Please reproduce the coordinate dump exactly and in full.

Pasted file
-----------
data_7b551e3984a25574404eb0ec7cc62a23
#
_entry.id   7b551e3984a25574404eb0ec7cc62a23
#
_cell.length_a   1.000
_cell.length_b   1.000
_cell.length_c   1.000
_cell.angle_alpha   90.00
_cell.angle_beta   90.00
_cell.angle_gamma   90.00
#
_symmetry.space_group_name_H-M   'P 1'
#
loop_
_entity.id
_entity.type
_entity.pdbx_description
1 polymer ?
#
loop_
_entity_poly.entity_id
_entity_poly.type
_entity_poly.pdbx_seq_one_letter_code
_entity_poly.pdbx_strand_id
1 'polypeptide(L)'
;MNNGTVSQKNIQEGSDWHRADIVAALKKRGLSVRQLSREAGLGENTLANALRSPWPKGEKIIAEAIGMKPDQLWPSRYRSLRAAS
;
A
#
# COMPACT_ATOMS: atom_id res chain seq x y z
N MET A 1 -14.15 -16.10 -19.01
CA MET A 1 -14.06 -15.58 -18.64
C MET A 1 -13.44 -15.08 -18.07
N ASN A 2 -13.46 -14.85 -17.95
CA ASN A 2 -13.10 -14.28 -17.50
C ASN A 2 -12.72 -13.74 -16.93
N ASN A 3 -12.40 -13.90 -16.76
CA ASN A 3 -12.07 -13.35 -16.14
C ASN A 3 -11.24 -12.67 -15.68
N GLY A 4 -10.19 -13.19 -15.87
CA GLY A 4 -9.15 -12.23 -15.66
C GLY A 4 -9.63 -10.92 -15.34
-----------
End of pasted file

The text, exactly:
data_7b551e3984a25574404eb0ec7cc62a23
#
_entry.id   7b551e3984a25574404eb0ec7cc62a23
#
_cell.length_a   1.000
_cell.length_b   1.000
_cell.length_c   1.000
_cell.angle_alpha   90.00
_cell.angle_beta   90.00
_cell.angle_gamma   90.00
#
_symmetry.space_group_name_H-M   'P 1'
#
loop_
_entity.id
_entity.type
_entity.pdbx_description
1 polymer ?
#
loop_
_entity_poly.entity_id
_entity_poly.type
_entity_poly.pdbx_seq_one_letter_code
_entity_poly.pdbx_strand_id
1 'polypeptide(L)'
;MNNGTVSQKNIQEGSDWHRADIVAALKKRGLSVRQLSREAGLGENTLANALRSPWPKGEKIIAEAIGMKPDQLWPSRYRSLRAAS
;
A
#
# COMPACT_ATOMS: atom_id res chain seq x y z
N MET A 1 -14.15 -16.10 -19.01
CA MET A 1 -14.06 -15.58 -18.64
C MET A 1 -13.44 -15.08 -18.07
N ASN A 2 -13.46 -14.85 -17.95
CA ASN A 2 -13.10 -14.28 -17.50
C ASN A 2 -12.72 -13.74 -16.93
N ASN A 3 -12.40 -13.90 -16.76
CA ASN A 3 -12.07 -13.35 -16.14
C ASN A 3 -11.24 -12.67 -15.68
N GLY A 4 -10.19 -13.19 -15.87
CA GLY A 4 -9.15 -12.23 -15.66
C GLY A 4 -9.63 -10.92 -15.34